Finally, the X-raying of people shares with X-ray astronomy the problem of having fewer photons than you would like to work with. Thus the Lixiscope (low intensity x-ray imaging scope), a portable, low-energy X-ray scanner to which NASA holds the patents, is widely used in neonatology, out-patient surgery, diagnosis of sports injuries, and third world clinics. The FDA even used it to search for poisoned capsules during the Tylenol scare a few years ago. A second generation spin-off, the Fluoroscan imaging system, has a variable power X-ray tube source among other improvements and a wider range of applications, including catheter placement.

B. Industry

The two kinds of spin-off (driving development and originating ideas) are illustrated by astronomical interactions with photography and the communications industry.

As early as 1912, C.E.K. Mees (the first research director at Eastman Kodak) initiated research leading to special series of spectroscopic plates to meet astronomical needs. The sensitizing dyes and emulsion-making techniques resulting from this work led to products of wide utility. One example is gold sensitization, which made possible Tri-X and a number of other 400-speed films from Kodak and other manufacturers. These have dominated the professional and amateur high speed film market for a number of years.

Kodak Technical Pan film, whose sharp resolution and fine grain permit enormous enlargements, is used by medical and industrial spectroscopists, industrial photographers, and serious fine-art photographers. It was first developed for solar astronomers interested in recording changes in fine scale surface structure.

Red and infrared-sensitive emulsions, evolved for spectroscopic plates, now penetrate military camouflage, and detect diseased crops and forests. Other applications include dentistry, medical diagnosis, and probing below the surface of paintings for evidence of forgery or pentimentos. Hypersensitization techniques, developed by astronomers during the 1970s, show promise in medical and industrial microscopy and in autoradiography.

Radio astronomy has been a copious source of transferable technology, algorithms, and people interested in applying them, especially in communications. Millitech, whose founders came from the University of Massachusetts radio astronomy group, now builds millimeter wavelength components based on devices used in radio astronomy, for the communications industry. Their products include varactor multipliers, voltage-tunable Gunn oscillators, and cooled GaAs Schottky mixers (Weinreb and Kerr 1983).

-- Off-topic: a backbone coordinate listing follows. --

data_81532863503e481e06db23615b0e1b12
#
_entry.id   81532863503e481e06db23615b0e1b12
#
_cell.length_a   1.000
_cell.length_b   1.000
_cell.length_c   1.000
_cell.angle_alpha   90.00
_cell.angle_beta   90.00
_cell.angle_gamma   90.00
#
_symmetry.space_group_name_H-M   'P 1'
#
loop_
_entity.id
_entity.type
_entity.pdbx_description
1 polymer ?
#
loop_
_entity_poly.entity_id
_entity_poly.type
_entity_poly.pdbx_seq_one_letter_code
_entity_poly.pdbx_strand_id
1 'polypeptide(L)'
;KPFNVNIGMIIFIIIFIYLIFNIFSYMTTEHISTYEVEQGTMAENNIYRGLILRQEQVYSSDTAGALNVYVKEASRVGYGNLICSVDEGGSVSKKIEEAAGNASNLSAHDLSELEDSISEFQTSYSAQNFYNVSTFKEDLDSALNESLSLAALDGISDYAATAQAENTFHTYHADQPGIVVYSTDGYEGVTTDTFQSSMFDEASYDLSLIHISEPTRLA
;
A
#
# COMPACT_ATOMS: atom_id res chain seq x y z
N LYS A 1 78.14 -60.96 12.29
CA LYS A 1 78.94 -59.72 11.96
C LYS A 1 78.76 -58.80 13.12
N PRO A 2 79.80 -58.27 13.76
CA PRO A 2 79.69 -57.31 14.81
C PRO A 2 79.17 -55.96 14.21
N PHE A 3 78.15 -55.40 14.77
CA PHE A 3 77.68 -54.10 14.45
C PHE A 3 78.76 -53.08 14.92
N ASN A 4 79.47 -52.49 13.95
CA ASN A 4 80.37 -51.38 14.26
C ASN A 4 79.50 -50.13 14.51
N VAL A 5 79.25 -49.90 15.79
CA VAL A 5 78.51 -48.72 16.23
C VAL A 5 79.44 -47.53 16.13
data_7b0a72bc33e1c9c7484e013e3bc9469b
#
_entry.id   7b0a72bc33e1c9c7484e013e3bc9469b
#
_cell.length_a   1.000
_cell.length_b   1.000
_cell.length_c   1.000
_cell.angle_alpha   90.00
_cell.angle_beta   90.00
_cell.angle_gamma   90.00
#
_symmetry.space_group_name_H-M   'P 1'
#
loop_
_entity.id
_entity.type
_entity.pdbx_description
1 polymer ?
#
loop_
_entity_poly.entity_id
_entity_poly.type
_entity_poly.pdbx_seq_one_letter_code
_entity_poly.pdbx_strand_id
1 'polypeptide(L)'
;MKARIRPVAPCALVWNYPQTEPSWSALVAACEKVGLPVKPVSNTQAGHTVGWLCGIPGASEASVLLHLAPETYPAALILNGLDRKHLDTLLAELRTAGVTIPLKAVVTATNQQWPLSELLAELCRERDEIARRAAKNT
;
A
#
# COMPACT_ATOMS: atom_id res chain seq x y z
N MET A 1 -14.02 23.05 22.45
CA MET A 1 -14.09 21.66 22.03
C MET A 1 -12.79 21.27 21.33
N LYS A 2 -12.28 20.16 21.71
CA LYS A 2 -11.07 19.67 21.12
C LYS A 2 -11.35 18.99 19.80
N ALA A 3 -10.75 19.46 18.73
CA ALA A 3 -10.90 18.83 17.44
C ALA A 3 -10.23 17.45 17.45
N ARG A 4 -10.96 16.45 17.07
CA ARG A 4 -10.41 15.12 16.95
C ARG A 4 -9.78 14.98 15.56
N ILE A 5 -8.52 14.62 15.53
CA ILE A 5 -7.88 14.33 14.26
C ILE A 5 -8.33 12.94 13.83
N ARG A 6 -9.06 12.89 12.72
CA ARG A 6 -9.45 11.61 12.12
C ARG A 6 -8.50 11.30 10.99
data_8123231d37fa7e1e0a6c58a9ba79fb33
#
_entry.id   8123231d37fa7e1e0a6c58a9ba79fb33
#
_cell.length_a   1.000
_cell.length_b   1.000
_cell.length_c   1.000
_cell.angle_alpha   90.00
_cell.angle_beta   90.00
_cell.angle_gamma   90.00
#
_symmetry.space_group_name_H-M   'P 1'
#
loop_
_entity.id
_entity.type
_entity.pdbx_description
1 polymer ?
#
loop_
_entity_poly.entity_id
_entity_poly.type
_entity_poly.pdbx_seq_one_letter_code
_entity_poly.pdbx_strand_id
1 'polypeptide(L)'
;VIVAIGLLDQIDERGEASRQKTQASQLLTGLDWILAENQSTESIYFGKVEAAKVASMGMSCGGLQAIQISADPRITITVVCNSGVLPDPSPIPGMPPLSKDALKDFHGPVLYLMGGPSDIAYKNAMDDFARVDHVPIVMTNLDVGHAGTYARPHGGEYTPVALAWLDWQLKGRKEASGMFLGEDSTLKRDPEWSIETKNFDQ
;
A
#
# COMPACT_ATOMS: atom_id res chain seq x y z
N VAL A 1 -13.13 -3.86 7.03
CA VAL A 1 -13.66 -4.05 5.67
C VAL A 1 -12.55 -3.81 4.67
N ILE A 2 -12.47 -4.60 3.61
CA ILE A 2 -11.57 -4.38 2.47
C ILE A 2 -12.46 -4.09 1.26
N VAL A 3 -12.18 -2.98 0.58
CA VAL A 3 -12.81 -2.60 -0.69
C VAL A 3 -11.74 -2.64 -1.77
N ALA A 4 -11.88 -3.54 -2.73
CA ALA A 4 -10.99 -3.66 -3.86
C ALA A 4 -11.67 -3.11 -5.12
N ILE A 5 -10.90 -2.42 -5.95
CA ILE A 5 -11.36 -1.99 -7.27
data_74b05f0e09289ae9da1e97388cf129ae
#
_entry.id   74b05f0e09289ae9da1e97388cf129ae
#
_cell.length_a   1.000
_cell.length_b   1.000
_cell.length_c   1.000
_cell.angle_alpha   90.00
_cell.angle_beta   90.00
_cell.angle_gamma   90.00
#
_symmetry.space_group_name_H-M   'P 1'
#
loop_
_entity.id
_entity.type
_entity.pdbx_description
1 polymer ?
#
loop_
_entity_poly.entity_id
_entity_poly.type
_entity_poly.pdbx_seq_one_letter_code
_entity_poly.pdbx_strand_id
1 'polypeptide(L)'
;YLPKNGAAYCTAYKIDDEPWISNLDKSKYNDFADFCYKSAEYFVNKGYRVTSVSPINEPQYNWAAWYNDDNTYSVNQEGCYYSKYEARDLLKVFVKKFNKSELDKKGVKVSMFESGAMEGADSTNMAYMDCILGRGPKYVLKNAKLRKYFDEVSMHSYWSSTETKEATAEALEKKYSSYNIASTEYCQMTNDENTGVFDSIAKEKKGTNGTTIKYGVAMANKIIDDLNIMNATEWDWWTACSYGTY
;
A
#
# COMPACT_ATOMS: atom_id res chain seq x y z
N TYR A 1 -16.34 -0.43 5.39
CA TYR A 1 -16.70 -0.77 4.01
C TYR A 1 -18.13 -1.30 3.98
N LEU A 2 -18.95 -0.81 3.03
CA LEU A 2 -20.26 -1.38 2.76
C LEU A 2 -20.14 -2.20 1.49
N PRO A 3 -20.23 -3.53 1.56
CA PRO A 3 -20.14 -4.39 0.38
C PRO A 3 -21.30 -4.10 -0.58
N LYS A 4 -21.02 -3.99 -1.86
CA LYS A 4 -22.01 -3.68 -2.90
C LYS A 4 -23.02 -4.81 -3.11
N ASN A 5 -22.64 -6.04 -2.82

Radio astronomers also founded Interferometrics (Vienna, Virginia) which tests and evaluates antennas using holographic methods first reduced to practice by British radio astronomers. A holographic map of a dish surface takes a few hours (versus several days for a mechanical survey) to reveal high and low spots that must be corrected before (for instance) sidebands are low enough to meet FCC standards for satellite communication links.

High density recording techniques have come from both NRAO and Haystack Observatory. Digi Data of Maryland is marketing several versions of the NRAO version (which achieves 2.5 Gbyte capacity and 120 kbyte/sec data rate by storing digital data in analog form) for archiving of business data, disk backup,

and other applications. The Haystack technique uses a 36 channel, high accuracy narrow-track headstack that can be moved precisely across tape to increase the density of the recorded information by a factor of more than 12, so that a single reel accommodates nearly 6 terabits and can record at a rate in excess of 1 Gbit/sec. Honeywell of Denver is now producing these high-density headstacks as a standard component.

Radio astronomers have been both drivers and developers of low noise amplifiers, including cryogenically-cooled gallium-arsenide field effect transistors (now marketed by Berkshire Technologies, also founded by radio astronomers) and high electron mobility transistors, which may replace masers in some communications amplifiers.

The computer control language FORTH was invented by a professional programmer with a strong interest in astronomy and first applied by him to coordinate telescope operation, data acquisition, and initial reduction for the NRAO 36-foot dish at Kitt Peak. It has grown into a profitable company (Forth, Inc., Manhattan Beach, California) and been modified for a wide range of purposes in manufacturing and service industries. About 20 vendors supply Forth systems for hardware from handheld computers to VAX mainframes. Some computers (most recently the Harris RTX 2000 microprocessor) execute Forth directly. The system is currently used in a rule based ("expert system") automobile engine analyzer at over 20,000 service stations world wide and in a high-accuracy densitometer used by Kodak for quality control in film manufacture. The initial support from NRAO and wide diffusion of Forth through the astronomical community were instrumental in its development into a broadly-applicable system.